U2 boo big Bono
TIME says Apple and Bono are working on a piracy-proof music format. Hang on. I thought they’d already invented it? The U2 album that turned up in everybody’s iTunes library wasn’t just pirate-proof; it actually had pirates moaning about being forced to take music without paying for it.
I couldn’t resist a chuckle at Apple’s U2 removal tool, but the story isn’t a funny one. It’s been a tough time for cloud services, and foisting music on us isn’t helping.
Songs of Innocence wasn’t the first Apple freebie, of course – iBooks originally came with a free copy of Winnie the Pooh – but it was different in one key way. Apple didn’t bundle it in a music app or offer it as a free download. It added it to your purchases, so if you had automatic downloads enabled you got the album whether you wanted it or not.
I know some of you will say ‘Boo-hoo. Just delete it and get over yourself’, but the issue isn’t the music. It’s the method. If you didn’t know about the giveaway, you might assume you’ve been hacked. How else would you end up with songs you know you didn’t buy?
That’s a problem for two reasons. First of all, one of the good things about Apple kit is
You might assume you’ve been hacked, since you’re ending up with U2 songs you know you didn’t buy
that it doesn’t come stuffed with things you don’t want (the Stocks app excepted). Foisting U2 on us changes that: as much as I admire Tim Cook, I don’t want deleting his music choices to become a regular part of my electronic housekeeping.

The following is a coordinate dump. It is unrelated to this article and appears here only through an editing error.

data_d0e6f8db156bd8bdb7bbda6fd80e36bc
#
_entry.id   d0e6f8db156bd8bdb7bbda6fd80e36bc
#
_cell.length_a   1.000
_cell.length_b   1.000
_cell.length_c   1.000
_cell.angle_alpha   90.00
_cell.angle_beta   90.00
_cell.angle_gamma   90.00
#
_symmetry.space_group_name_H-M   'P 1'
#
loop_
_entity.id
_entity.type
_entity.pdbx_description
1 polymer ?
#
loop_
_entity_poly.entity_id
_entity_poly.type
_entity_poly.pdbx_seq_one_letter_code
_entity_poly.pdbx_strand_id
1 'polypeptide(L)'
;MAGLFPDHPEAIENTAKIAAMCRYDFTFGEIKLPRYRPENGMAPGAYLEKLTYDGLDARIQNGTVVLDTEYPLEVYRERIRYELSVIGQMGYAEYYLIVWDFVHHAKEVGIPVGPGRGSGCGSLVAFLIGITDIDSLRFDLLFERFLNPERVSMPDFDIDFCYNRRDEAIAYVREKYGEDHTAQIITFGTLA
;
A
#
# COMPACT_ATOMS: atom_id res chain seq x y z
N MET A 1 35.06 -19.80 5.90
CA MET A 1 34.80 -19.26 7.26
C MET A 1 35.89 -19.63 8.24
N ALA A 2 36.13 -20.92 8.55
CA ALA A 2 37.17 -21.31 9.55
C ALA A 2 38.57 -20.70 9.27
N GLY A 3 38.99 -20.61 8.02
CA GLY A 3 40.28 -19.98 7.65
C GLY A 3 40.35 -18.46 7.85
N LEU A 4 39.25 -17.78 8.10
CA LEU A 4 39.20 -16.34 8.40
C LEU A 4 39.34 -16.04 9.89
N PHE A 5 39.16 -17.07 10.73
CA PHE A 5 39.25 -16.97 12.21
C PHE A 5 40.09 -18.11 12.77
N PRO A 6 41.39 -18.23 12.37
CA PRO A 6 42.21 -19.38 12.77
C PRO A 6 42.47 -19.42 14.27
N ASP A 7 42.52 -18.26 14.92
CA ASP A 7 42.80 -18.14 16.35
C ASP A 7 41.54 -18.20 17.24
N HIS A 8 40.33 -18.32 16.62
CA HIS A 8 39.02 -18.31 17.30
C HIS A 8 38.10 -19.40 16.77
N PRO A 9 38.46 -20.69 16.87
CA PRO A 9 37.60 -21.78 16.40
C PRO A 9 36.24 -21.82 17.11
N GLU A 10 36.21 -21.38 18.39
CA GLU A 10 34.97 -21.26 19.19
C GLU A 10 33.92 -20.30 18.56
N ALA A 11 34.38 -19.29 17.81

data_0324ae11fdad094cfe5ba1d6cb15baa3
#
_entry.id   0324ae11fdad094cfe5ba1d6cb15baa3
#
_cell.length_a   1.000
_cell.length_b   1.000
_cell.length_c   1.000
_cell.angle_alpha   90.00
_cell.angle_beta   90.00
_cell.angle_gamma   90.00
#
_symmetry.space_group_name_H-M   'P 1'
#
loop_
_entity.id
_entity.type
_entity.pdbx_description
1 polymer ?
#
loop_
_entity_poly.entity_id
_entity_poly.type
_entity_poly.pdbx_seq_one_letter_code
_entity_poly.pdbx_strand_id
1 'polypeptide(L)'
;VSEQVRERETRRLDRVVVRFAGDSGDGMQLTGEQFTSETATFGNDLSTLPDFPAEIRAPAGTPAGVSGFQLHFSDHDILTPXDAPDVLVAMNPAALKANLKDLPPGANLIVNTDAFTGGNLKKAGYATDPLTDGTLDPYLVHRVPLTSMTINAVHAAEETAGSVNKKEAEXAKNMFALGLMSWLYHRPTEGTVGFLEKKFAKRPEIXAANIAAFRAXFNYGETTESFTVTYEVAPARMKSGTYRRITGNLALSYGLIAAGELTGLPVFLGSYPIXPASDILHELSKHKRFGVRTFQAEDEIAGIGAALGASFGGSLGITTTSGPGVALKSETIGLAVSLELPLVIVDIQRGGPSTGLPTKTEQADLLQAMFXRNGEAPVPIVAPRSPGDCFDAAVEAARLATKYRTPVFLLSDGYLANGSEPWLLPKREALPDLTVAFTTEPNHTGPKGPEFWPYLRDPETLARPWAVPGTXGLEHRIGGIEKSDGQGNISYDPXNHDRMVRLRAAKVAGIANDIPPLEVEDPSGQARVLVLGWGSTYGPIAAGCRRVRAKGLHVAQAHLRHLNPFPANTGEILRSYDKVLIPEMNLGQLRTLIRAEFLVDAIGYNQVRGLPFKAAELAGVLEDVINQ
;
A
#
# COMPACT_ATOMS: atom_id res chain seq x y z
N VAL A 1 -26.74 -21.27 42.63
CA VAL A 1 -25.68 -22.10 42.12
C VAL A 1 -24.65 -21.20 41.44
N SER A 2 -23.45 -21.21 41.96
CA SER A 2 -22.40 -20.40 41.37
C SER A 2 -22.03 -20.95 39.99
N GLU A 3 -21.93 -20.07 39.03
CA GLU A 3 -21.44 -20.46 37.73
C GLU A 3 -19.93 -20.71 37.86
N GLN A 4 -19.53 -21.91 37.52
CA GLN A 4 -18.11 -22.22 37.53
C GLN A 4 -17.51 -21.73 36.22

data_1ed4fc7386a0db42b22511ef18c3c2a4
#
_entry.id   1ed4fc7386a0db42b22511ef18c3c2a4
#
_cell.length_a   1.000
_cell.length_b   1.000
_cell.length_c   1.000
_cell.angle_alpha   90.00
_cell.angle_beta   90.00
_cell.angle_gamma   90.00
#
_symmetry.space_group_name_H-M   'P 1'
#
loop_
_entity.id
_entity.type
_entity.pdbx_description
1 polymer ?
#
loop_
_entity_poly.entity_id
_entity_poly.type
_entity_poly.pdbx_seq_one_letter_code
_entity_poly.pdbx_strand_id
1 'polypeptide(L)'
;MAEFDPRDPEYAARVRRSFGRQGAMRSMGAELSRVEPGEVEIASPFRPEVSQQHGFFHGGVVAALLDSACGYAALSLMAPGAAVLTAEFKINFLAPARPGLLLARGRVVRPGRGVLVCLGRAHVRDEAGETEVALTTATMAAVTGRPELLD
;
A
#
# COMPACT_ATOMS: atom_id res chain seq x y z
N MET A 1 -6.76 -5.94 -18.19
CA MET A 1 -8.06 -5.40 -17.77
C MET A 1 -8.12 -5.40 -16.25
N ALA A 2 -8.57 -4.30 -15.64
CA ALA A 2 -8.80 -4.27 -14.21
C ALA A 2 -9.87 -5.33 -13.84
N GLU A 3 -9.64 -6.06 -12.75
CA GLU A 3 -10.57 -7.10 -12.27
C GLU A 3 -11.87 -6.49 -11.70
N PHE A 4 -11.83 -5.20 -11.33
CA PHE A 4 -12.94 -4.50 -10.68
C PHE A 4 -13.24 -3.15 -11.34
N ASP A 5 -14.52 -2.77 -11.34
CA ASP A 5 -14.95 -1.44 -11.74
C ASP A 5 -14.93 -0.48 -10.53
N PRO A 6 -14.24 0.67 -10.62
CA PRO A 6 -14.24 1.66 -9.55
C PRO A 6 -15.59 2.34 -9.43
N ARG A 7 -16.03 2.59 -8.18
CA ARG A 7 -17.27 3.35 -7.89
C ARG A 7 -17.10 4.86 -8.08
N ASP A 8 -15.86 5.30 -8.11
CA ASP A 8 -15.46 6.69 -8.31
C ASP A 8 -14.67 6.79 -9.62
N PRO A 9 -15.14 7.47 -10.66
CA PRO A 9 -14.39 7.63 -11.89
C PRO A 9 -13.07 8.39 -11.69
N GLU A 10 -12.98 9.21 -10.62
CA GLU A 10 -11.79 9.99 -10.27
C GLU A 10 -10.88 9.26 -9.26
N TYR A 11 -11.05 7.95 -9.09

It’s also a problem because it breaks one of the two promises of cloud-based services: that things won’t appear on your devices without your permission or knowledge.
The other promise, of course, is that things you store in the cloud won’t end up falling into the wrong hands – and Apple has been implicated in that, too. The leak of celebrities’ intimate photographs from iCloud in September doesn’t appear to be the result of a security flaw – it seems to be the result of weak passwords, guessable security questions and social engineering too – but nevertheless, more than 100 women’s private photographs were stolen and circulated.
Criticism of the ‘they should have enabled two-factor authentication and used stronger passwords’ variety isn’t just victim-blaming; it’s also missing an important point. Those people had an expectation of privacy and security and Apple didn’t live up to it. Risks and the tools to reduce those risks exist, but they aren’t being communicated well enough.